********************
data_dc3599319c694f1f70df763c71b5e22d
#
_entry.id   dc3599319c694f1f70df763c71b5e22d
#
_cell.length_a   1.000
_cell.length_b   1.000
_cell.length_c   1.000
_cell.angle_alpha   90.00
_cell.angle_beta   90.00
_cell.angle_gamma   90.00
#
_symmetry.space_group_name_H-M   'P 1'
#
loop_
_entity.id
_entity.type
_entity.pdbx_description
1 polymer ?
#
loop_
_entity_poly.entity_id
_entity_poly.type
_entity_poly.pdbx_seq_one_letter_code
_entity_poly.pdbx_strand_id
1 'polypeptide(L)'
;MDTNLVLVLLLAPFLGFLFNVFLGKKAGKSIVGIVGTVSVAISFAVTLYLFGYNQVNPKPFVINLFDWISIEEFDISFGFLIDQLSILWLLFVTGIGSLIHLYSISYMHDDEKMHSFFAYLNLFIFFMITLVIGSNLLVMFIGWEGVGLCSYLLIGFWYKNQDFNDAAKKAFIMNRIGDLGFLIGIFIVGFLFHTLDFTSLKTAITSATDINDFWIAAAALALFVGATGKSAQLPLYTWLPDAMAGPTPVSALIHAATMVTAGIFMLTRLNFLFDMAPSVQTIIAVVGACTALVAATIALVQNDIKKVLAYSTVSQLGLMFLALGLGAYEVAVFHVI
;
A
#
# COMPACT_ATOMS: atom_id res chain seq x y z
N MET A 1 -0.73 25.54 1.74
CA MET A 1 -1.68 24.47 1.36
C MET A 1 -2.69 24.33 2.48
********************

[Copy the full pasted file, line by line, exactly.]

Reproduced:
data_dc3599319c694f1f70df763c71b5e22d
#
_entry.id   dc3599319c694f1f70df763c71b5e22d
#
_cell.length_a   1.000
_cell.length_b   1.000
_cell.length_c   1.000
_cell.angle_alpha   90.00
_cell.angle_beta   90.00
_cell.angle_gamma   90.00
#
_symmetry.space_group_name_H-M   'P 1'
#
loop_
_entity.id
_entity.type
_entity.pdbx_description
1 polymer ?
#
loop_
_entity_poly.entity_id
_entity_poly.type
_entity_poly.pdbx_seq_one_letter_code
_entity_poly.pdbx_strand_id
1 'polypeptide(L)'
;MDTNLVLVLLLAPFLGFLFNVFLGKKAGKSIVGIVGTVSVAISFAVTLYLFGYNQVNPKPFVINLFDWISIEEFDISFGFLIDQLSILWLLFVTGIGSLIHLYSISYMHDDEKMHSFFAYLNLFIFFMITLVIGSNLLVMFIGWEGVGLCSYLLIGFWYKNQDFNDAAKKAFIMNRIGDLGFLIGIFIVGFLFHTLDFTSLKTAITSATDINDFWIAAAALALFVGATGKSAQLPLYTWLPDAMAGPTPVSALIHAATMVTAGIFMLTRLNFLFDMAPSVQTIIAVVGACTALVAATIALVQNDIKKVLAYSTVSQLGLMFLALGLGAYEVAVFHVI
;
A
#
# COMPACT_ATOMS: atom_id res chain seq x y z
N MET A 1 -0.73 25.54 1.74
CA MET A 1 -1.68 24.47 1.36
C MET A 1 -2.69 24.33 2.48